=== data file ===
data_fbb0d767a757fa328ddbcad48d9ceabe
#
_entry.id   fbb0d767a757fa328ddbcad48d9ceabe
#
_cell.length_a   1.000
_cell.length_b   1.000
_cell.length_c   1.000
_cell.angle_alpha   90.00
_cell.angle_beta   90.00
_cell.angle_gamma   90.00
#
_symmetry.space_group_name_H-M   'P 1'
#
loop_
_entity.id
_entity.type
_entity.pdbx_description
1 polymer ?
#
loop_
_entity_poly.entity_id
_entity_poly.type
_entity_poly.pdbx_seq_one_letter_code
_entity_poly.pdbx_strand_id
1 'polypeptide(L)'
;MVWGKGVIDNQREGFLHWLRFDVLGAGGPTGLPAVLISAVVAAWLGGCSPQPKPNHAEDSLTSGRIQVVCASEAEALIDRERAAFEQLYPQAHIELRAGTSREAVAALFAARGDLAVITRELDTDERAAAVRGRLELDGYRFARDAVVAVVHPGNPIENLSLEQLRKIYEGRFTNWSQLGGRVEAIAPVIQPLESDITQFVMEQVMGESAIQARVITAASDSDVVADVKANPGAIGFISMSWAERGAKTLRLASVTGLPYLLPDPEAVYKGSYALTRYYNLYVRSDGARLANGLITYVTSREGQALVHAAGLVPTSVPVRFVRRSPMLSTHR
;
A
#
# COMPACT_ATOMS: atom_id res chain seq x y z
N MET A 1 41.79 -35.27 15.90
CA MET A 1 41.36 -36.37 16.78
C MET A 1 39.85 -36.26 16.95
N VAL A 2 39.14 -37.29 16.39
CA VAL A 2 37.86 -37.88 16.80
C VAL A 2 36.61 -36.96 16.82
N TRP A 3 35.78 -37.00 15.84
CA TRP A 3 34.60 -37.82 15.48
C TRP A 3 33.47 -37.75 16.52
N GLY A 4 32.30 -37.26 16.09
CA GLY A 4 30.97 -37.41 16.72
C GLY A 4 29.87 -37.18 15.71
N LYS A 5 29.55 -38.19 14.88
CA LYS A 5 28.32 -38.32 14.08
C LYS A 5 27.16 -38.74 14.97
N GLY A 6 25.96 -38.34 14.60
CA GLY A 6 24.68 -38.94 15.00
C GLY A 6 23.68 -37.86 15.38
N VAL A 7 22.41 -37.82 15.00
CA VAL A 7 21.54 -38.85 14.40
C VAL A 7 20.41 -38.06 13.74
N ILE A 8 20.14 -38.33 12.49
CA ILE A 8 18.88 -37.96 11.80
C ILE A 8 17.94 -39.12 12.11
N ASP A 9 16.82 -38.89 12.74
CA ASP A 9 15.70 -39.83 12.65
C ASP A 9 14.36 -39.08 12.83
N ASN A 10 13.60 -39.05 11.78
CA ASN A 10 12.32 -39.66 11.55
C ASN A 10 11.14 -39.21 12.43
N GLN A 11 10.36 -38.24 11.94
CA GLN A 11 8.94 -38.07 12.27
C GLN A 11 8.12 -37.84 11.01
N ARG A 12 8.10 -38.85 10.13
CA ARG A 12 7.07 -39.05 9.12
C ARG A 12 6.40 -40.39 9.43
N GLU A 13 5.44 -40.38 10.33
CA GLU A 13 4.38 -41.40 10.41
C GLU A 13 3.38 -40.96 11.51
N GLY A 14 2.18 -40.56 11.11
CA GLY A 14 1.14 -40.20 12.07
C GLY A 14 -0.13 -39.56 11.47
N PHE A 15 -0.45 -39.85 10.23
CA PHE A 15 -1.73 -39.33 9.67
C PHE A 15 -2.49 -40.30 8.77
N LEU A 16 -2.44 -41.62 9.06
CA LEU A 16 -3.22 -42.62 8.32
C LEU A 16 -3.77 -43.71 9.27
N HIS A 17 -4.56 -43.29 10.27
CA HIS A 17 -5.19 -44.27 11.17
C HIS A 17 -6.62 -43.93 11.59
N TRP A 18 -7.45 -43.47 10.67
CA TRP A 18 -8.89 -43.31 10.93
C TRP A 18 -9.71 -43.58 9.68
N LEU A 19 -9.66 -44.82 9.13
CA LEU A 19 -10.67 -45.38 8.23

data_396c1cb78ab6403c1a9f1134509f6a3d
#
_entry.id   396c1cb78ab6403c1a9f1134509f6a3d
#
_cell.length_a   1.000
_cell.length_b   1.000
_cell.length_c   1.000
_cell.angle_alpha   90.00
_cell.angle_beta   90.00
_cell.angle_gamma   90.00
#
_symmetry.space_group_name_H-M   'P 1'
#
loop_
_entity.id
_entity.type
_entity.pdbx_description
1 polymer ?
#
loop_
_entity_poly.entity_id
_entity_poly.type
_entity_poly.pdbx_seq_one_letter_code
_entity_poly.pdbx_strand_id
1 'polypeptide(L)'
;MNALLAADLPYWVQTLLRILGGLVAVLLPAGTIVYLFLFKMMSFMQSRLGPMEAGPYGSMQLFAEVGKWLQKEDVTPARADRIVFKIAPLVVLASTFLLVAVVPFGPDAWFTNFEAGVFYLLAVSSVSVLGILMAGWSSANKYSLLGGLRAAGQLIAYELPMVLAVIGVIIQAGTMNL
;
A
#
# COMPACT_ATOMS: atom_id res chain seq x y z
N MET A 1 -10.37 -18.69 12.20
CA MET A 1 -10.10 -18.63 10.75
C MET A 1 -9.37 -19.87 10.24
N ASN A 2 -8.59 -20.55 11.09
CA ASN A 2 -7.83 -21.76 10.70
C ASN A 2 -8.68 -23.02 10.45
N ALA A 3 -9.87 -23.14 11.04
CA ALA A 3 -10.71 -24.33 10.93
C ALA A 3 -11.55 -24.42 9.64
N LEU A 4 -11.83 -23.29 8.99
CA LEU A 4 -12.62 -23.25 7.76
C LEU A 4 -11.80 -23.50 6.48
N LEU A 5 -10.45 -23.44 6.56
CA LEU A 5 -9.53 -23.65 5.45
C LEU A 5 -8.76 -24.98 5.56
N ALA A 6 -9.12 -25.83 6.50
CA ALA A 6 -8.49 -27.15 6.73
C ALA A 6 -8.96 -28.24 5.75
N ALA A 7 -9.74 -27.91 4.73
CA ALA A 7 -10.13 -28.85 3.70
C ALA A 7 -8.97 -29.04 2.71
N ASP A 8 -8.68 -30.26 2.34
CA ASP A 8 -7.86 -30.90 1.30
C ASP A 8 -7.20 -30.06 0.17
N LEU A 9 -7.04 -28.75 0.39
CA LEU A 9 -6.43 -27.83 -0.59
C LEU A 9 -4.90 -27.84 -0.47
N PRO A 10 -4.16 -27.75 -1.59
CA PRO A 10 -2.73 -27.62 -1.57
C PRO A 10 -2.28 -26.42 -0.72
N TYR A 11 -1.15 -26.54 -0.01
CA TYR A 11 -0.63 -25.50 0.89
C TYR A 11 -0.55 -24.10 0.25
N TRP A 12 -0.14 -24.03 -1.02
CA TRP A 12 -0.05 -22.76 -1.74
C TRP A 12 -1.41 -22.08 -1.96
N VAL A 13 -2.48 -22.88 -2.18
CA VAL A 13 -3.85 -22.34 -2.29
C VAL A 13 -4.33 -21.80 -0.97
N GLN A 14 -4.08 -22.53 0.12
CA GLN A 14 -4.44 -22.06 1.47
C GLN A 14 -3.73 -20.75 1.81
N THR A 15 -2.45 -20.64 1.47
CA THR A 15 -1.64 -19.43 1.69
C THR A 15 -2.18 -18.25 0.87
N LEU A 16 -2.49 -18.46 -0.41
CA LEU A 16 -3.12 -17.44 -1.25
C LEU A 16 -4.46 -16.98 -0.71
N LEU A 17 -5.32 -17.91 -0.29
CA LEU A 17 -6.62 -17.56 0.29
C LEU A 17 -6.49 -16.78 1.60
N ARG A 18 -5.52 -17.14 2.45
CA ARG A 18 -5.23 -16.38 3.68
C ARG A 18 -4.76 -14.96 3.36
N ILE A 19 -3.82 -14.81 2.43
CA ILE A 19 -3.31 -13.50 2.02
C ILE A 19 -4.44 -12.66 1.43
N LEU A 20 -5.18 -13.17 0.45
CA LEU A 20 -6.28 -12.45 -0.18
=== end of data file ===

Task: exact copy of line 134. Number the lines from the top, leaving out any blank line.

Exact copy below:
C ALA A 6 -8.96 -28.24 5.75